Campaign committees

Republicans warn Steele against fumbling speech to party faithful

NEW ORLEANS — The public opinion trial of Michael Steele
will hold a vital public hearing Saturday, when the embattled Republican
National Committee (RNC) chairman takes to the stage in front of an antsy party

Steele will begin the process of rebuilding his name when he
speaks to the Southern Republican Leadership Conference in the afternoon. And
he has plenty to prove.

{mosads}Two RNC members have now come out asking for Steele to
resign, and other key figures are expressing hesitation. A letter supporting Steele
was signed by 31 state GOP chairmen Friday, but that leaves another 20 who
aren’t on board yet. (The totals include the District of Columbia party

Republicans say Steele needs to get back to basics and
reassure supporters about his stewardship. Mostly, though, they say the
distractions need to stop.

Former Rep. J.C. Watts (R-Okla.), another prominent black
Republican who addressed the conference Thursday, told The Hill that the
committee seems to be out of sync. The former University of Oklahoma football star
said Steele’s speech should focus on “blocking and tackling.”

“We’re over a year into his chairmanship, and we shouldn’t
be still going through some of the things we’re going through,” Watts said. “I
think I’d take a step back, take a deep breath and say, ‘I’m going to get back
to basics.’”

Texas Gov. Rick Perry echoed Watts’s thoughts almost
verbatim, football analogies and all.

“Get back to the basics; be as disciplined and focused as
you can be,” Perry said. “It’s kind of like playing football. Don’t make any

“Don’t pass. There’s only three things that can happen when
you pass, and two of them are bad.”

Family Research Council President Tony Perkins, who has
called for social conservatives to stop donating to the RNC, said there’s
nothing Steele can say that will change his mind.

“I don’t see how they are able to have a radical change in
orientation to regain the support of social conservatives,” Perkins said.

Lousiana GOP Chairman Roger Villere told the Washington Post
that RNC members would be huddling to address how to go forward, and he said
they would like assurances from Steele.

Villere, who is running for lieutenant governor, has not
signed the letter of support for Steele.

“I don’t think there’s any momentum to” force him out,
Villere told the Post. “But there’s a lot of concerns, and we want to meet with
him to address our concerns.”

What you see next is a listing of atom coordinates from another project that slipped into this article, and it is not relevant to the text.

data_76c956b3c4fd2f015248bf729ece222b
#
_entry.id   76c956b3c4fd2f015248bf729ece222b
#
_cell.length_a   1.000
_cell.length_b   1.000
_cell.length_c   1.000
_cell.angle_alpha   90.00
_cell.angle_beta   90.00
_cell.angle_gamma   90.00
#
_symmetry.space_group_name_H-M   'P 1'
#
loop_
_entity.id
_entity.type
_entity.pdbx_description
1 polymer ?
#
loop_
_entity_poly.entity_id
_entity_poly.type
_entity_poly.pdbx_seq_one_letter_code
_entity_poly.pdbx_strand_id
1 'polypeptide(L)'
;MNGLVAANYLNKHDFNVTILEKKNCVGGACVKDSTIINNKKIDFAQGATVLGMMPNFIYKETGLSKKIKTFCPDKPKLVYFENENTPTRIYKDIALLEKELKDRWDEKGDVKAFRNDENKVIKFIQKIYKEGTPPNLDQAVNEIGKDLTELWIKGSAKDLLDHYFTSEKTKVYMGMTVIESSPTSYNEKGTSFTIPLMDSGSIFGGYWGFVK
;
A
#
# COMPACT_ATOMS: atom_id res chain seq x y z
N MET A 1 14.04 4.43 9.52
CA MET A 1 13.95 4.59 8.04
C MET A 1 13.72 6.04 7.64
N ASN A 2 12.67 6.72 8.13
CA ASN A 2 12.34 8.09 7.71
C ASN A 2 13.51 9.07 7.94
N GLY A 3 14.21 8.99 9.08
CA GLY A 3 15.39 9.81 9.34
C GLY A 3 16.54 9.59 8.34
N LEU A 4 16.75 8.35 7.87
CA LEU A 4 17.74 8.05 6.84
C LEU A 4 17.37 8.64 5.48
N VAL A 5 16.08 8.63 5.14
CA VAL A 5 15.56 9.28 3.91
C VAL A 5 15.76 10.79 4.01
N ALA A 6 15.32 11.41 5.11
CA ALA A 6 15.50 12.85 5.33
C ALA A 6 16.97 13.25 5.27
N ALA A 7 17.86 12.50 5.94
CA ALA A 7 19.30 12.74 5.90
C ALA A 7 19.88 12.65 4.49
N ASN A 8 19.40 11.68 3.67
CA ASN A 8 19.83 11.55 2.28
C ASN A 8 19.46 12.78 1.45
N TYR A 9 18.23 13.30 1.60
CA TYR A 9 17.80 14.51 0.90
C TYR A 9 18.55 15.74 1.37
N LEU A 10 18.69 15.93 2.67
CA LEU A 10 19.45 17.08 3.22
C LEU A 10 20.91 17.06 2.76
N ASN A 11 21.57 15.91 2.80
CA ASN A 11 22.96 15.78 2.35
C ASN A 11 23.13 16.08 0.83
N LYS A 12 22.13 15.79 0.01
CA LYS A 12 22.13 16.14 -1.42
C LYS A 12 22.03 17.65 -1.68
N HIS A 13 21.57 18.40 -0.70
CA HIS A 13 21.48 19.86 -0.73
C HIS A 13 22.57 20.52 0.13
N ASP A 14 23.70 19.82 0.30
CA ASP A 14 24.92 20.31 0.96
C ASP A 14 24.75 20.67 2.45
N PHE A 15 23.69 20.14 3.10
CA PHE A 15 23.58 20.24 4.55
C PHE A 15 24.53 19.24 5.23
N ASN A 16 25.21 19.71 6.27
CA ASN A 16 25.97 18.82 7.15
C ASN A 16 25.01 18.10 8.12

Thus far, the RNC scandal has been largely taboo on the main
stage at the Hilton Riverside, with delegates and reporters talking about it
behind the scenes but almost no mention of it in front of the big crowd.

Louisiana Gov. Bobby Jindal did take some of the tension out
of the room Friday by making light of the RNC’s troubles. He joked in his
speech that RNC staffers should stay away from some of the more risqué sections
of this city’s nightlife.

“A word of warning to RNC staffers: You may want to
avoid Bourbon Street,” Jindal said. “Just some advice.”

That all changes Saturday. With Sarah Palin having spoken
Friday and the retirements of Rep. Bart Stupak (D-Mich.) and Supreme Court
Justice John Paul Stevens now a day old, Steele is the big-ticket item for the
final day of the conference.

In his Saturday speaking slot, Steele will follow Rep. Mike
Pence (R-Ind.), Mississippi Gov. Haley Barbour, former Sen. Rick Santorum
(R-Pa.), Rep Ron Paul (R-Texas) and Minnesota Gov. Tim Pawlenty, who will
address the crowd via video. Without a headliner like Palin or an in-person
appearance from Pawlenty, that setup should provide Steele with a solid
platform to get across his message.

Steele, whose public appearances have frequently ended in
some kind of controversy, will be closely scrutinized by supporters and the

Perkins said he is skeptical that Steele will level with the
party faithful. He said the committee has shown no remorse for what it has done
wrong, including the recent hiring of prominent lawyer Ted Olson, who is
working to overturn the ban on same-sex marriage in California.

Perkins said the RNC has shown a “total lack of sensitivity”
and that its continued fast spending is evidence of that.

“I do know there is a large percentage of RNC support,”
Perkins said, “that is concerned about the fact that they’re wasting money.”

But Steele can also claim a backdrop of support. In addition
to the 31 state GOP chairmen who signed the letter supporting him, even some
critics of what has gone on at the RNC are laying the lion’s share of the blame
at the feet of Steele’s GOP opponents.

Watts said Steele has given those opponents something to
work with, but that his sins aren’t all that grand.

“I think Michael’s obviously given his enemies ammunition,
but at the same time, the things that they’re shooting at him on, I’m scratching
my head over,” Watts said. “You have to recognize that when you dislodge a
chairman, you’re dislodging an entire constituency. Let’s not kid ourselves to
think that some of that’s not going on as well.”


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